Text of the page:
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Vapor Pressure

Vapor Pressure

Vapor Pressure Chart
Introduction: To some, it is conventional wisdom that attempting to cook something in water at a higher altitude than sea level will take longer than at sea level and that cooking something in water at lower altitude than sea level will take longer than at sea level. This phenomenon can be explained by a concept known as vapor pressure, or the pressure of a vapor in contact with its solid or liquid form. Pressure can be defined as the force acting over a given area.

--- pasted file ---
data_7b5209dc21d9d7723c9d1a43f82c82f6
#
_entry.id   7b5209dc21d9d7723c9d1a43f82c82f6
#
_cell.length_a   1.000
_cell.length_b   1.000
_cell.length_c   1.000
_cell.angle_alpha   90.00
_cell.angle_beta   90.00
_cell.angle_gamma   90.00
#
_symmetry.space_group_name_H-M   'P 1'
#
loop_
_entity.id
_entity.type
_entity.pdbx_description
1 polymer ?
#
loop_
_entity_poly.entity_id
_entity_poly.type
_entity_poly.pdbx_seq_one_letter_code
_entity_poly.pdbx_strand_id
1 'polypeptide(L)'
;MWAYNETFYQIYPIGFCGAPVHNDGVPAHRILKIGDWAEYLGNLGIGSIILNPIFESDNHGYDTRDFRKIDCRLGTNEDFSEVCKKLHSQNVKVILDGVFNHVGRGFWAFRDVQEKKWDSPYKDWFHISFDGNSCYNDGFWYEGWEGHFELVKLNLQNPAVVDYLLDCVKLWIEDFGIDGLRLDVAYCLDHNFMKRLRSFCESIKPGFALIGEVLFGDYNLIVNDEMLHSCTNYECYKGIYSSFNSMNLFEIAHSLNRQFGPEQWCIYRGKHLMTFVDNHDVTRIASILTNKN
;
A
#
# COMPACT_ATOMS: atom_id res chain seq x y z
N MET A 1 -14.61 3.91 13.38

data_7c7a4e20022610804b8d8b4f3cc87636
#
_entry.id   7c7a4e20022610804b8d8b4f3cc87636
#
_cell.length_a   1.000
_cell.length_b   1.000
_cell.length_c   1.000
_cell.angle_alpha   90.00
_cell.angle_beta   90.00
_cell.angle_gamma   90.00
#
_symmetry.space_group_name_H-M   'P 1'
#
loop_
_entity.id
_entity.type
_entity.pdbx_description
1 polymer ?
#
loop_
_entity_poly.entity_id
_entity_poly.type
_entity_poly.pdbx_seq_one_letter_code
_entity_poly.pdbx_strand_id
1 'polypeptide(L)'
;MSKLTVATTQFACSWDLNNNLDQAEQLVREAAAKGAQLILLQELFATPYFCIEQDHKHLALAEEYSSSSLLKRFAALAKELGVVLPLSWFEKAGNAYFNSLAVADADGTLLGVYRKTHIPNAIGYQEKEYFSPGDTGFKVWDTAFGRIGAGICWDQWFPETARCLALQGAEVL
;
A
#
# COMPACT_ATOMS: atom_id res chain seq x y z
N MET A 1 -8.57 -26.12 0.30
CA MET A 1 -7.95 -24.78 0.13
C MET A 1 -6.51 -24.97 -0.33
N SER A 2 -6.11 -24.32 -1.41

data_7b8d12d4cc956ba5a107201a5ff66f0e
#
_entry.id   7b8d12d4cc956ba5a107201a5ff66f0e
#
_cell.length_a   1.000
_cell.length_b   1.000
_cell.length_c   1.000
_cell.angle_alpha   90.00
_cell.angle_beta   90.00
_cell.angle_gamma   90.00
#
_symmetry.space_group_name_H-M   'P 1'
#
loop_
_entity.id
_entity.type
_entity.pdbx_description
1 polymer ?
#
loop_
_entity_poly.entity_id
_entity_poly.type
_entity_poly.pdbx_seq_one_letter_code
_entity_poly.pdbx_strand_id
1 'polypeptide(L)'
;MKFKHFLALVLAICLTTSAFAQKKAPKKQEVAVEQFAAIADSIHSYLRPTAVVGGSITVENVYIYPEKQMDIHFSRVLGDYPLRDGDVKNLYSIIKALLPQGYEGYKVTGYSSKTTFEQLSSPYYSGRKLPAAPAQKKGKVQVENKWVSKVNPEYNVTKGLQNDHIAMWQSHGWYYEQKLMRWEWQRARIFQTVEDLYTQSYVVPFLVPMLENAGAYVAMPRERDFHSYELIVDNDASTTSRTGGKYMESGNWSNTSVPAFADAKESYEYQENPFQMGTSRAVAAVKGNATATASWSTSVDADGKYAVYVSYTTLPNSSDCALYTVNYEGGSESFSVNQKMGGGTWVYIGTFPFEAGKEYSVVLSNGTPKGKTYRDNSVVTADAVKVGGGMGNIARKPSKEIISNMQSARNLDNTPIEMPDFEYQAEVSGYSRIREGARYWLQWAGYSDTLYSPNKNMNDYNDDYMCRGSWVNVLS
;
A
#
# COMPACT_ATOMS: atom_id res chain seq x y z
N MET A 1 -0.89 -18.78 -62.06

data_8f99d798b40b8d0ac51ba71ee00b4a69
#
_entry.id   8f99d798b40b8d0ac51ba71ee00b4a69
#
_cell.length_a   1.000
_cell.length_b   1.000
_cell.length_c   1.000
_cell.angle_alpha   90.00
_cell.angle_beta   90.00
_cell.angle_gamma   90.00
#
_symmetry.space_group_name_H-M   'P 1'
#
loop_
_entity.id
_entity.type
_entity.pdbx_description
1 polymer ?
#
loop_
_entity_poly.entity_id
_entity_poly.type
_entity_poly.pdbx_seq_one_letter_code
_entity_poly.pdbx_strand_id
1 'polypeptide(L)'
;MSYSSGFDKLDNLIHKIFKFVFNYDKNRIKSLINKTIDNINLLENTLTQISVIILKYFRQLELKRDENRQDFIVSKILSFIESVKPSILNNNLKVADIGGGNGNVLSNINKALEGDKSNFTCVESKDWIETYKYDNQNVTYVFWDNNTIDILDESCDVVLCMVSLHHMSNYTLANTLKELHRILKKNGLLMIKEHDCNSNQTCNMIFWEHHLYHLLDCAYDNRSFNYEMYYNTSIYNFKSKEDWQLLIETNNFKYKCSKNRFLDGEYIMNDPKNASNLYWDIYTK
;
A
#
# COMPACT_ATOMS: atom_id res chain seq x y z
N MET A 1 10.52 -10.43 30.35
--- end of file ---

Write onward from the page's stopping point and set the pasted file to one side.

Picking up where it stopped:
The reason that cooking times differ depending on altitude relates to the fact that the vapor pressure is equal to the external pressure, as well as to the concept of boiling point. Boiling point, aside from being known as the temperature at which boiling occurs, also refers to the temperature at which the vapor pressure of a liquid equals the pressure surrounding the liquid, leading to the liquid being changed into a vapor. Generally, at higher altitudes, the pressure tends to be lower than at sea level, leading to lower boiling points than at sea level and a higher cooking time overall. Conversely, at lower altitudes, the pressure tends to be higher than at sea level, leading to a higher boiling point than at sea level and a lower cooking time overall.


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